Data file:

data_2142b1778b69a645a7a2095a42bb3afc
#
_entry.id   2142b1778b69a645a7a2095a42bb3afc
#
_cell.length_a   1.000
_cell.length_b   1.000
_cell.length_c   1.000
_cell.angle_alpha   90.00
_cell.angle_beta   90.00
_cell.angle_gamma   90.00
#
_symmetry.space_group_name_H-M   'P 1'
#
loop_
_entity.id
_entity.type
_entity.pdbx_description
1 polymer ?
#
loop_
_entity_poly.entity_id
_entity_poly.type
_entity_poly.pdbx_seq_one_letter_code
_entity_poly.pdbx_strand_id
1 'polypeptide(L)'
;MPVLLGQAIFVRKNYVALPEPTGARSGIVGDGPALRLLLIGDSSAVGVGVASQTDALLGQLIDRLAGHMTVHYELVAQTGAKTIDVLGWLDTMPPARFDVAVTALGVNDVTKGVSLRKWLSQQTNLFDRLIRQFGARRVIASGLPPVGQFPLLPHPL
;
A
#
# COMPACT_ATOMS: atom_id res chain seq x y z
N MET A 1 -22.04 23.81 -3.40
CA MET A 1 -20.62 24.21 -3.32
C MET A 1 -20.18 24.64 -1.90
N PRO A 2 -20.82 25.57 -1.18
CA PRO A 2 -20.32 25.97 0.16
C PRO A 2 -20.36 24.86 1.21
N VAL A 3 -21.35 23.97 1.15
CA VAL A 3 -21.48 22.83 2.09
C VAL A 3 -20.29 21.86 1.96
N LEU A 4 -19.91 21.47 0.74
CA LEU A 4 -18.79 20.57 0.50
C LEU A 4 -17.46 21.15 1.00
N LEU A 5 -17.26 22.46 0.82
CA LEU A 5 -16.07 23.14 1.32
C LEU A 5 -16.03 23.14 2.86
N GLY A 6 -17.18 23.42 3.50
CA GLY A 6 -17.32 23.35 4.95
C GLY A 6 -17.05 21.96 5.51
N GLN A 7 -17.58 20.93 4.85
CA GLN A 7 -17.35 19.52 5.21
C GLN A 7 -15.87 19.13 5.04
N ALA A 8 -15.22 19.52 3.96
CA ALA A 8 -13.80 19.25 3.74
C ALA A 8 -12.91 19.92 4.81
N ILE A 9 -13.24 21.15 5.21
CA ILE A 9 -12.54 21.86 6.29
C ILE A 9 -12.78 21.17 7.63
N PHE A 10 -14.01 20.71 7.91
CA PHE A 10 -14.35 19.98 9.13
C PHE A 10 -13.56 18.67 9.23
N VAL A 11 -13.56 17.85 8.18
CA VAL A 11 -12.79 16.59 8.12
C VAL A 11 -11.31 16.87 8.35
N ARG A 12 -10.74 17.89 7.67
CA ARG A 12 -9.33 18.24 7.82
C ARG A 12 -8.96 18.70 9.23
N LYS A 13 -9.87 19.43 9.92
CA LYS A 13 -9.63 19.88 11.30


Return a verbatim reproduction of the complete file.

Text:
data_2142b1778b69a645a7a2095a42bb3afc
#
_entry.id   2142b1778b69a645a7a2095a42bb3afc
#
_cell.length_a   1.000
_cell.length_b   1.000
_cell.length_c   1.000
_cell.angle_alpha   90.00
_cell.angle_beta   90.00
_cell.angle_gamma   90.00
#
_symmetry.space_group_name_H-M   'P 1'
#
loop_
_entity.id
_entity.type
_entity.pdbx_description
1 polymer ?
#
loop_
_entity_poly.entity_id
_entity_poly.type
_entity_poly.pdbx_seq_one_letter_code
_entity_poly.pdbx_strand_id
1 'polypeptide(L)'
;MPVLLGQAIFVRKNYVALPEPTGARSGIVGDGPALRLLLIGDSSAVGVGVASQTDALLGQLIDRLAGHMTVHYELVAQTGAKTIDVLGWLDTMPPARFDVAVTALGVNDVTKGVSLRKWLSQQTNLFDRLIRQFGARRVIASGLPPVGQFPLLPHPL
;
A
#
# COMPACT_ATOMS: atom_id res chain seq x y z
N MET A 1 -22.04 23.81 -3.40
CA MET A 1 -20.62 24.21 -3.32
C MET A 1 -20.18 24.64 -1.90
N PRO A 2 -20.82 25.57 -1.18
CA PRO A 2 -20.32 25.97 0.16
C PRO A 2 -20.36 24.86 1.21
N VAL A 3 -21.35 23.97 1.15
CA VAL A 3 -21.48 22.83 2.09
C VAL A 3 -20.29 21.86 1.96
N LEU A 4 -19.91 21.47 0.74
CA LEU A 4 -18.79 20.57 0.50
C LEU A 4 -17.46 21.15 1.00
N LEU A 5 -17.26 22.46 0.82
CA LEU A 5 -16.07 23.14 1.32
C LEU A 5 -16.03 23.14 2.86
N GLY A 6 -17.18 23.42 3.50
CA GLY A 6 -17.32 23.35 4.95
C GLY A 6 -17.05 21.96 5.51
N GLN A 7 -17.58 20.93 4.85
CA GLN A 7 -17.35 19.52 5.21
C GLN A 7 -15.87 19.13 5.04
N ALA A 8 -15.22 19.52 3.96
CA ALA A 8 -13.80 19.25 3.74
C ALA A 8 -12.91 19.92 4.81
N ILE A 9 -13.24 21.15 5.21
CA ILE A 9 -12.54 21.86 6.29
C ILE A 9 -12.78 21.17 7.63
N PHE A 10 -14.01 20.71 7.91
CA PHE A 10 -14.35 19.98 9.13
C PHE A 10 -13.56 18.67 9.23
N VAL A 11 -13.56 17.85 8.18
CA VAL A 11 -12.79 16.59 8.12
C VAL A 11 -11.31 16.87 8.35
N ARG A 12 -10.74 17.89 7.67
CA ARG A 12 -9.33 18.24 7.82
C ARG A 12 -8.96 18.70 9.23
N LYS A 13 -9.87 19.43 9.92
CA LYS A 13 -9.63 19.88 11.30